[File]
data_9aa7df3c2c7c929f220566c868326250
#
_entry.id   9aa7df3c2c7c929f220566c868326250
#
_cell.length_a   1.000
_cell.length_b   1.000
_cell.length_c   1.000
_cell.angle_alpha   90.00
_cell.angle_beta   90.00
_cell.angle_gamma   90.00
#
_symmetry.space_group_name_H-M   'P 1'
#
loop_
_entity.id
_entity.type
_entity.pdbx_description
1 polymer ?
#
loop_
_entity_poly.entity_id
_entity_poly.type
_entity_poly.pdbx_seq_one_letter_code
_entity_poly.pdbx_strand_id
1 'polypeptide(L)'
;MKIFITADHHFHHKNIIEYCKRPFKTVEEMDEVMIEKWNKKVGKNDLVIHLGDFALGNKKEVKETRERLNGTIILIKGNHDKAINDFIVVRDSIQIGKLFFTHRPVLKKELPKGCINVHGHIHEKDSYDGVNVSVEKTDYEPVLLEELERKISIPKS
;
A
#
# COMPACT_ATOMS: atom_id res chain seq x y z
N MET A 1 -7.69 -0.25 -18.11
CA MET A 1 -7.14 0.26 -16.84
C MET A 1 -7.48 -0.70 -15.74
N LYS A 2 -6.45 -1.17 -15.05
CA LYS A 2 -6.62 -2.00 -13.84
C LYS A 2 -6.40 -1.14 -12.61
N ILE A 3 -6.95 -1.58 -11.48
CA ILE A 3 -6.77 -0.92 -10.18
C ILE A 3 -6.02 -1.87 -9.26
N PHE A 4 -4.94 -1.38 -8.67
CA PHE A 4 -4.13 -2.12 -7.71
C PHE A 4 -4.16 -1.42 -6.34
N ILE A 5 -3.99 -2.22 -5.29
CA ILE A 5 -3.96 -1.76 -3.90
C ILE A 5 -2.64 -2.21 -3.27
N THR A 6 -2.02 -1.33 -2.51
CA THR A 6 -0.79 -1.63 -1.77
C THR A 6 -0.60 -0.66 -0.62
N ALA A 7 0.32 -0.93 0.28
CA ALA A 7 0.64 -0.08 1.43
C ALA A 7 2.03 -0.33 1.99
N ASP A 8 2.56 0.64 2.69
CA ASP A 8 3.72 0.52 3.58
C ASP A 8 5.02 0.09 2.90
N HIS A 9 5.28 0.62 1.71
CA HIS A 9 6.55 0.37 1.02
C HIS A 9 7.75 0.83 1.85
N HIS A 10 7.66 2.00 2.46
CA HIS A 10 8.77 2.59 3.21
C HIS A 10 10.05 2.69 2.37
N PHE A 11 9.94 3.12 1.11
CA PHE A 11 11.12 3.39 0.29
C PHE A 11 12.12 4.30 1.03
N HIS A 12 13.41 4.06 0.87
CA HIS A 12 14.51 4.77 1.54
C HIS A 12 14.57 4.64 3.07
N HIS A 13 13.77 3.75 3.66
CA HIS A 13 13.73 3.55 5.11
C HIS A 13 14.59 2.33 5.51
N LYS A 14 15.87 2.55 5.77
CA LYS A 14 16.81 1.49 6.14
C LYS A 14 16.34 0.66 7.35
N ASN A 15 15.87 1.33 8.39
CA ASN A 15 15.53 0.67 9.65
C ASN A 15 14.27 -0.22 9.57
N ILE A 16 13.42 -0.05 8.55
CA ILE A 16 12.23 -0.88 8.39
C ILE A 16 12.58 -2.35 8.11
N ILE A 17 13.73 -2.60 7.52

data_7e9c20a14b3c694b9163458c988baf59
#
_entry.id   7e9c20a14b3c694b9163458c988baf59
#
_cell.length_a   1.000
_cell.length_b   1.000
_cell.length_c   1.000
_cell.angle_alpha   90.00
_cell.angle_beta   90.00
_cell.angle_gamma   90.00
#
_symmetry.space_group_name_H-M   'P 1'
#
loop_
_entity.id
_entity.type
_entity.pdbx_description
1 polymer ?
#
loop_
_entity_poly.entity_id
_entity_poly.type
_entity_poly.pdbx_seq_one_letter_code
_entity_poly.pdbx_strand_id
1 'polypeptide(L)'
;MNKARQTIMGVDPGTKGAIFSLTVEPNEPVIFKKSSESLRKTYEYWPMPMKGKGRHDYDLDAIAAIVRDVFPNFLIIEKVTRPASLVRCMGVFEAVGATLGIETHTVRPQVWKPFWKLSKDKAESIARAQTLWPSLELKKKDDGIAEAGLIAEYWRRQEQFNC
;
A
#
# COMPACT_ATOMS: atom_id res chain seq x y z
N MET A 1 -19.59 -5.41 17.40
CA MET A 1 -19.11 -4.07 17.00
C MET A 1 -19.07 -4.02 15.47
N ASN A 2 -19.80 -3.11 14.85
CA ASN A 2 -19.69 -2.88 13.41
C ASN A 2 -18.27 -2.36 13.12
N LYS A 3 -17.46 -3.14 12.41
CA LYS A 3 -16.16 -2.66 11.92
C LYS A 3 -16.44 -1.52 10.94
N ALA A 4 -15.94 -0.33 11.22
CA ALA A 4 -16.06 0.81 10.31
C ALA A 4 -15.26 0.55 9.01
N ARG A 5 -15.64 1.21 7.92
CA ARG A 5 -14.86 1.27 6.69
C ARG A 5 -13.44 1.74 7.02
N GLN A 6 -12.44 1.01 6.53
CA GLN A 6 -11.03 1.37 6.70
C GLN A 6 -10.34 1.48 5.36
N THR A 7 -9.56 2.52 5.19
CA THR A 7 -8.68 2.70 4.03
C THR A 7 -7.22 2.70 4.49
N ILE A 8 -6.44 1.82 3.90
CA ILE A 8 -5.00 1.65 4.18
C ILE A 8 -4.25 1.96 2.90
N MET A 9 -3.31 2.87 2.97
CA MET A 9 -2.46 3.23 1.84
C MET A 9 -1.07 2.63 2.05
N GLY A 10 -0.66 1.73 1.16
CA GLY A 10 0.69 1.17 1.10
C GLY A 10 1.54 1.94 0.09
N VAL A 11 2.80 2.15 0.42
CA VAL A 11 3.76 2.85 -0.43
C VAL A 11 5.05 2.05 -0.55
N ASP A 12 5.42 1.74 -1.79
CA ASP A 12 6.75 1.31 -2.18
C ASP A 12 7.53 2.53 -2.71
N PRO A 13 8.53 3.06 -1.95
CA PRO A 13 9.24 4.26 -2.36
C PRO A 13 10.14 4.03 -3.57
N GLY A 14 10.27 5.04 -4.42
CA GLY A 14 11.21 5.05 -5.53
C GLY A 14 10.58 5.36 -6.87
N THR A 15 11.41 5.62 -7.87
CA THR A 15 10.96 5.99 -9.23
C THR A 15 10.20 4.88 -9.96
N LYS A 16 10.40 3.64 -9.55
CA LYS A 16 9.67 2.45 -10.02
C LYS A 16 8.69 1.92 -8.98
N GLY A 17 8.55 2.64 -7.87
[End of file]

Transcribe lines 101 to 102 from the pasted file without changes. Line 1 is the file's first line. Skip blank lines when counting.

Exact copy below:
_entity_poly.type
_entity_poly.pdbx_seq_one_letter_code